A divine institution is a law or principle established by God for the entire human race for all dispensations.  In order to provide protection for a nation and its citizens, God established the authority of human government.  Nations, regardless of type, were established to provide the basic freedoms.  These freedoms are privacy, the right to succeed or fail, protection from outside predators, freedom to accept or reject Jesus Christ, freedom of worship and free enterprise.  By following this divine establishment law of nationalism, believers and unbelievers are free to pursue their dreams. (Genesis 10:5; Deuteronomy 32:8; Romans 13:1-7)

In order to prevent people from destroying themselves, God introduced human government as a ruling factor for the nation.  Human government was given by God for all nations.  It was the confusion of languages and the dispersion of mankind that God used to introduce human government into the human race.  Tribal or clan leaders sat as a governing board for various nations. (Genesis 11:1-9)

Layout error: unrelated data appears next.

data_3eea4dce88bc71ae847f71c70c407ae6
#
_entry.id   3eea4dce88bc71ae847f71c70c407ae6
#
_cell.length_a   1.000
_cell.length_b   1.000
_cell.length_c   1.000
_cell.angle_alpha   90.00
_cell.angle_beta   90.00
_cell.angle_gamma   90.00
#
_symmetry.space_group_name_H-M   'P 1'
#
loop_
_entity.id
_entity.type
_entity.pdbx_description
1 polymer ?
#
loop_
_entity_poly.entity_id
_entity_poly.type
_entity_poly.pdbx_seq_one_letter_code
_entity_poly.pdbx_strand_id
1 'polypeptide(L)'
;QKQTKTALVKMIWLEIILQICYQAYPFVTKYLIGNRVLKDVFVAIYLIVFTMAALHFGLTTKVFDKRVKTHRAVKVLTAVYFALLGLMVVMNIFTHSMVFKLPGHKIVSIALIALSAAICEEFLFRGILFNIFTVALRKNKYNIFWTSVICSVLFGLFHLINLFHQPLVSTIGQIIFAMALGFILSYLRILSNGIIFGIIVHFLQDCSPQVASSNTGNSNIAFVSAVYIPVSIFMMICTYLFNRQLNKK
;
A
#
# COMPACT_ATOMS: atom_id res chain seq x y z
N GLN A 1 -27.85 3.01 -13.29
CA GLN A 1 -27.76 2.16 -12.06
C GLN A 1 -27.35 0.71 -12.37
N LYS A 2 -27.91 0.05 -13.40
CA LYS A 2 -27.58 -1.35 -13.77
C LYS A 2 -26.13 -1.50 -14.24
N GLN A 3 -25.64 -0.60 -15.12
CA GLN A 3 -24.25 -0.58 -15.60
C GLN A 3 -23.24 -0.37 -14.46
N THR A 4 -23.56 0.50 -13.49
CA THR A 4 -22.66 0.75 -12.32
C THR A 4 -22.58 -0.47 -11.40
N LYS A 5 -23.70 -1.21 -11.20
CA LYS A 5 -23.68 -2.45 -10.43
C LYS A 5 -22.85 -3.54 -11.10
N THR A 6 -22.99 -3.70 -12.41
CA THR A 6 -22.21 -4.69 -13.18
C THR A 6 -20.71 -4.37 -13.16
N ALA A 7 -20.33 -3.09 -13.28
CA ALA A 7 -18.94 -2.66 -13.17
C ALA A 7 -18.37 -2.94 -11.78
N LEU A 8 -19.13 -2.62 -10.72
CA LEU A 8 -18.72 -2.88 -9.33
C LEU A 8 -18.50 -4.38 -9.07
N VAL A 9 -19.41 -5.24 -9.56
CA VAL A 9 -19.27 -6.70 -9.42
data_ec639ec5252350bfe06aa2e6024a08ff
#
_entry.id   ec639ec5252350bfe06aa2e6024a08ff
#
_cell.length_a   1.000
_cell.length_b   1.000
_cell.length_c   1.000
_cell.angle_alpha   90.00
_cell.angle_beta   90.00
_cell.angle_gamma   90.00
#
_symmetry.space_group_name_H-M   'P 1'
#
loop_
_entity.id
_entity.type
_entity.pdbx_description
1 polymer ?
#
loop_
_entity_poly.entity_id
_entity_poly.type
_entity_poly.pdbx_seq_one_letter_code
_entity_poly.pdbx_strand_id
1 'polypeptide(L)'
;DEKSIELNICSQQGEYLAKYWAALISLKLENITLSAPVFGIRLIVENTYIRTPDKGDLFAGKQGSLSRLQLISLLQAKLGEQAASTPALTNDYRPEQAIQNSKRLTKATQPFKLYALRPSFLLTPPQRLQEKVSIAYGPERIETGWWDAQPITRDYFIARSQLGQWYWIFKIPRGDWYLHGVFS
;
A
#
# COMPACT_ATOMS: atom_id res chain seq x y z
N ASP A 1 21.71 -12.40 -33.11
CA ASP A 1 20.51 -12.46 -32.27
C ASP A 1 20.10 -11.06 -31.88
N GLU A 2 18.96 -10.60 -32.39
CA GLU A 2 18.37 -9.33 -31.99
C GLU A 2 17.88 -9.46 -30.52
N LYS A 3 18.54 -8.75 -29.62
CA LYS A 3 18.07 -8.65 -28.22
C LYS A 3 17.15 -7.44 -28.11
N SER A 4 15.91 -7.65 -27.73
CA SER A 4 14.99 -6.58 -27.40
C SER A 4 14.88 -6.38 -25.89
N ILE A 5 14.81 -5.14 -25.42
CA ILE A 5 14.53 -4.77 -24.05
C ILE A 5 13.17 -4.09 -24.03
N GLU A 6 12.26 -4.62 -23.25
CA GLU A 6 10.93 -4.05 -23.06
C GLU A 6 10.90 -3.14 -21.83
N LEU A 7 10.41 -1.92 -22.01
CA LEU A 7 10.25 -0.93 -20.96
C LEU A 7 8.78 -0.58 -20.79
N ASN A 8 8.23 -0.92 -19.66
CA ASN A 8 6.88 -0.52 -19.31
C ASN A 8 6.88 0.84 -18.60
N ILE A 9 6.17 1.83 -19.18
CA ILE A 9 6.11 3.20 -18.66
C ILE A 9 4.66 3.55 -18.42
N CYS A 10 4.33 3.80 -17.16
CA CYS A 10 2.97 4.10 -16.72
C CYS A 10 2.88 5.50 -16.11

As history has progressed, nations have risen and fallen, some good, some bad, but the concept of nations still exists.  It is when individual nations fail to exist under a “one-world government” (as in the Tribulation) that freewill will no longer exist, marriage and family will disintegrate and the practice of nationalism will not be allowed.  Nations are designed by God for the perpetuation of the human race, for freedom to accept or reject Jesus Christ, freedom to worship, freedom to succeed or fail and protection from interior and exterior predators.  It is mankind that corrupts this divine institution and introduces evil into a national entity.

A Biblical pattern for a nation is one where freedom exists for all people (believers and unbelievers) and is governed by “the common good for all” concept.  This pattern rejects anything that would subvert or corrupt the nation.  This subversion or corruption can be, but is not limited to, music, art, literature and drama (including movies and television in our culture).  When these cultural activities become corrupt, the people of the influenced nation begin to act out the pattern of behavior that they are being taught by the various medias.  This bad behavior eventuates in several cycles of divine discipline, until the nation is destroyed from within or from without.  Only a nation that remains true to the Biblical concept of a nation will prosper and survive.